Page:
Q: My 2008 Pontiac G8 GT has a collapsed lifter, and i want to have contact with a mechanic experienced in rebuilding Gen IV LS motor

asked by on

My car has what I believe to be a collapsed lifter on the exhaust valve of the #2 cylinder. The motor will start, but runs like HOLY HELL, banging loudly on the passenger side, shaking back and forth, etc. I pulled the passenger side valve cover and found the first rocker arm to have almost an inch of clearance, so it was easily flopping around with my finger. I removed that lifter, removed the push rod. It was straight with no mushrooming or marks of any kind. I know my motor (L76) has GM's Active Fuel Management, but the #2 cylinder is NOT an AFM cylinder, and has a regular LS7 lifter. I assume my camshaft is toast as well, so I'm leaning towards disabling the AFM system, installing a "normal" cam w./all new lifters. I know of no one experienced in rebuilding Gen IV LS motors in the Bay Area, and I don't wanna be anyone's guinea pig. Can I get some referrals for mechanics in my area with this kind of experience and can help with my car?

My car has 97500 miles.
My car has an automatic transmission.

California guidelines prohibit the modification of the camshaft that you are contemplating. Consequently, anyone in California who is actually a knowledgeable engine specialist is not going to do this kind of work because it would be flat out illegal. There is also a practical issue that if the modification is performed, you might run into issues with the engine computer. What you need is a repair and careful inspection to determine what, if anything, has been damaged beyond the lifter. Also, the reason for the lifter failure has to be determined. Any of YourMechanic’s engine specialists can assist you. What I would recommend is that you use the service request page and clearly note that you are looking for a certified specialist (ASE) in engine mechanical components. The responding certified mechanic will get you fixed up and address any and all concerns that you have. If you have further questions, do not hesitate to re-contact YourMechanic because we want you to make the most of your repair dollars and help you to get the best possible results.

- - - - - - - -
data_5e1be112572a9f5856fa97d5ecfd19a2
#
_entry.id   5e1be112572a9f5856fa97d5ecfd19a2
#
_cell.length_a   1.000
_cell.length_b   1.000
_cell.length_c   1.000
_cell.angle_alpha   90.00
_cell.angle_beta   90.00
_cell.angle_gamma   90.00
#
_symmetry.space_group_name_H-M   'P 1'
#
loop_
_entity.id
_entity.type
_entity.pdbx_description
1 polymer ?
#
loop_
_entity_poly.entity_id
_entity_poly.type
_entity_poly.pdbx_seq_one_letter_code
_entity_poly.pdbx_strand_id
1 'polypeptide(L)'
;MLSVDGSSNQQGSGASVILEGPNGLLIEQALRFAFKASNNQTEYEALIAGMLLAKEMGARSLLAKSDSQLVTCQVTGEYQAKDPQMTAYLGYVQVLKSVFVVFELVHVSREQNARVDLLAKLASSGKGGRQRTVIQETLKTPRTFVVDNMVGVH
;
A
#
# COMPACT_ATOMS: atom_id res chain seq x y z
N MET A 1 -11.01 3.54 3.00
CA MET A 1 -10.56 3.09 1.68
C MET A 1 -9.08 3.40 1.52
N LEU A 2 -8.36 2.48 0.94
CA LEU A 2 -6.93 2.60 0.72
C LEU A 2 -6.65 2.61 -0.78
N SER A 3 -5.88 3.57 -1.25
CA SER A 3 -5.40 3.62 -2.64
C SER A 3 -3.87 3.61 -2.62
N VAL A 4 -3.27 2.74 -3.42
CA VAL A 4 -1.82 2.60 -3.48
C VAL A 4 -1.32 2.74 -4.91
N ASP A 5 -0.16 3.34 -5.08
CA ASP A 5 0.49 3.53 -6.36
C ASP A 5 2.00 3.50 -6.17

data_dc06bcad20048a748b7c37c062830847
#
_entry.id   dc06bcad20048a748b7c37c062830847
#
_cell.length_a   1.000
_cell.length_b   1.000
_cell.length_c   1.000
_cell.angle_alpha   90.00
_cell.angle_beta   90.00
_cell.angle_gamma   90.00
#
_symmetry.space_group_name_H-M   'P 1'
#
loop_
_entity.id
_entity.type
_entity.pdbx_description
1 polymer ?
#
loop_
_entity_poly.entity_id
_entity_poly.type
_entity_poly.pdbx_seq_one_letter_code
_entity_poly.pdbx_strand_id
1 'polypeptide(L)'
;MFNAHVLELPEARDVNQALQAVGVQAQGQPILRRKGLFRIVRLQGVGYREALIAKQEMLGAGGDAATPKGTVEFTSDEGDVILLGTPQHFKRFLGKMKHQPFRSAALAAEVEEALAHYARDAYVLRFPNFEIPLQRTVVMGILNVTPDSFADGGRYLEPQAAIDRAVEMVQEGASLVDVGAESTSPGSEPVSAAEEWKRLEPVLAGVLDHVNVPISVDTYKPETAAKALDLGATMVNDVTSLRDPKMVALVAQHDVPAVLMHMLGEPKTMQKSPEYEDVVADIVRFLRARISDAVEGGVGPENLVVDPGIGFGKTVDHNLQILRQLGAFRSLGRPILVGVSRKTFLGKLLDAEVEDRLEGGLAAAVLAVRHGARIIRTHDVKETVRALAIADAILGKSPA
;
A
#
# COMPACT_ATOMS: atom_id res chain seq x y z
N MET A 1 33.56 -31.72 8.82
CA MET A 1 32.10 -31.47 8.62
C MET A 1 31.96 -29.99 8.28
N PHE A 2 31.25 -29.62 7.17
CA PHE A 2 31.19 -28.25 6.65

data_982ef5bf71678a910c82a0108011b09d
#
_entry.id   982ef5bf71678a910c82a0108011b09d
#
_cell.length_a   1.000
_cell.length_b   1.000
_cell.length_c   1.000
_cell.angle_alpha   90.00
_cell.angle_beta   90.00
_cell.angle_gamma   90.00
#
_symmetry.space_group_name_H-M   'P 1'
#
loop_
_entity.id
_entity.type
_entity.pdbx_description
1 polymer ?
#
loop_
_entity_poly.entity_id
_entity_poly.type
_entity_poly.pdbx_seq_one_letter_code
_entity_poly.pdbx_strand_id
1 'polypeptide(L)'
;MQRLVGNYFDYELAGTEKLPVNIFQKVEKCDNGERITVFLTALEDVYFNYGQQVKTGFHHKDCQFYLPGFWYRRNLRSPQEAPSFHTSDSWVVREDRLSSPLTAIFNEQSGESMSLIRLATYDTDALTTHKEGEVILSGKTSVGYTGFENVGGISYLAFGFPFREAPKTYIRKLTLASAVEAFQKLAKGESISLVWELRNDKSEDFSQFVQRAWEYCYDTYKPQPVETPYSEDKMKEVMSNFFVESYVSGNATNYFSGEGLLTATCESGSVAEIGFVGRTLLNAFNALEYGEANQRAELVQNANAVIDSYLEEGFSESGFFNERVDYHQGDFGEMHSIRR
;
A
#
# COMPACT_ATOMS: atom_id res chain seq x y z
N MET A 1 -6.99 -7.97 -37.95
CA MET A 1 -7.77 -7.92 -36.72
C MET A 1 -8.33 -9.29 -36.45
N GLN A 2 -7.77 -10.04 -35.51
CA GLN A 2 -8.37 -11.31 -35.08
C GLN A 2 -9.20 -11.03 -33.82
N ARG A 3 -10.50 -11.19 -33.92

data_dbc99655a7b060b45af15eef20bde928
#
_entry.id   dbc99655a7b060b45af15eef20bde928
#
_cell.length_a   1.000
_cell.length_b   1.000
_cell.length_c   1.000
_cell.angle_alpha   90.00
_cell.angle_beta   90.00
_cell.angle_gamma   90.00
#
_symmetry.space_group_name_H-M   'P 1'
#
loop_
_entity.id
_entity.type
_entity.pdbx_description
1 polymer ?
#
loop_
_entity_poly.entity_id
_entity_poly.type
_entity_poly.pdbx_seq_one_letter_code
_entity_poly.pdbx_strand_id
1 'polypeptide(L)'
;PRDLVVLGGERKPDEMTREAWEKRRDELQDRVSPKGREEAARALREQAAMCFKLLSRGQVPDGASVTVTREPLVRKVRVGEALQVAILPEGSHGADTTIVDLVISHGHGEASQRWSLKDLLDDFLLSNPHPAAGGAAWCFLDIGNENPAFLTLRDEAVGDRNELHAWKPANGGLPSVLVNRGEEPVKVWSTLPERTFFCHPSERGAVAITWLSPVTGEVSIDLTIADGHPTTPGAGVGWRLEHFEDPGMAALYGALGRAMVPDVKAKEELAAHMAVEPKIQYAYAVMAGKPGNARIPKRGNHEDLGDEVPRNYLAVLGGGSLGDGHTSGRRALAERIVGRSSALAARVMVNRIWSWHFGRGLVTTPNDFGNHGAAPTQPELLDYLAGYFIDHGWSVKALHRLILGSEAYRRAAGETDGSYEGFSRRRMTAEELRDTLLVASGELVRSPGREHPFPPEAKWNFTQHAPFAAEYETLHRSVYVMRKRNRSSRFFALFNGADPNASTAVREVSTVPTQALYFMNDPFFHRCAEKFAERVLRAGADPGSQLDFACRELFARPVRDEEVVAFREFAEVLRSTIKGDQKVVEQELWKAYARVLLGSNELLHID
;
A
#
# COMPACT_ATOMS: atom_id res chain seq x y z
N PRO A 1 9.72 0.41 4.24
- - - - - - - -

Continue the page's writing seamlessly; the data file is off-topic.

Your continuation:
Was this answer helpful?
The statements expressed above are only for informational purposes and should be independently verified. Please see our terms of service for more details
  1. Home
  2. Questions
  3. My 2008 Pontiac G8 GT has a collapsed lifter, and i want to have contact with a mechanic experienced in rebuilding Gen IV LS motor

Get an instant quote for your car

Our certified mechanics come to you ・Backed by 12-month, 12,000-mile guarantee・Fair and transparent pricing

Get a quote

What others are asking

Q: Have possibly been driving for a year without an air filter

I personally do not like the aftermarket oil bath type of air filters with vehicles that have a mass air flow sensor. The oil that comes through the filter can contaminate the mass air sensor which would require regular cleaning...

Q: When I am accelerating, my car is making a loud squealing noise from the front tires.

Hello. A squealing noise can be caused by a wide variety of issues. If you believe the noise is coming from the tires, it may be possible that there is some sort of issue with the vehicle' alignment, or suspension...

Q: Key won't turn over, 2009 Pontiac G8

An engine that cranks but doesn't start is lacking one or more of the following: compression, fuel, or spark. You need to check for each of the following to determine the cause. You can check fuel pressure using a dedicated...

Related articles

How Long Does a Heater Control Valve Last?
Keeping the right amount of coolant in a car is essential in keeping the engine at the right temperature. Failing to have the right amount of coolant or even bad elements...
P2428 OBD-II Trouble Code: Exhaust Gas Temperature Too High Bank 1
P2428 code definition A P2428 trouble code signifies that the PCM has detected a problem in the exhaust gas temperature sensor circuit in bank 1, which subsequently contains the number one...
P2103 OBD-II Trouble Code: Throttle Actuator Control Motor Circuit High
P2103 means there is a fault with the throttle actuator control motor circuit, likely due to a defective electrical component or part.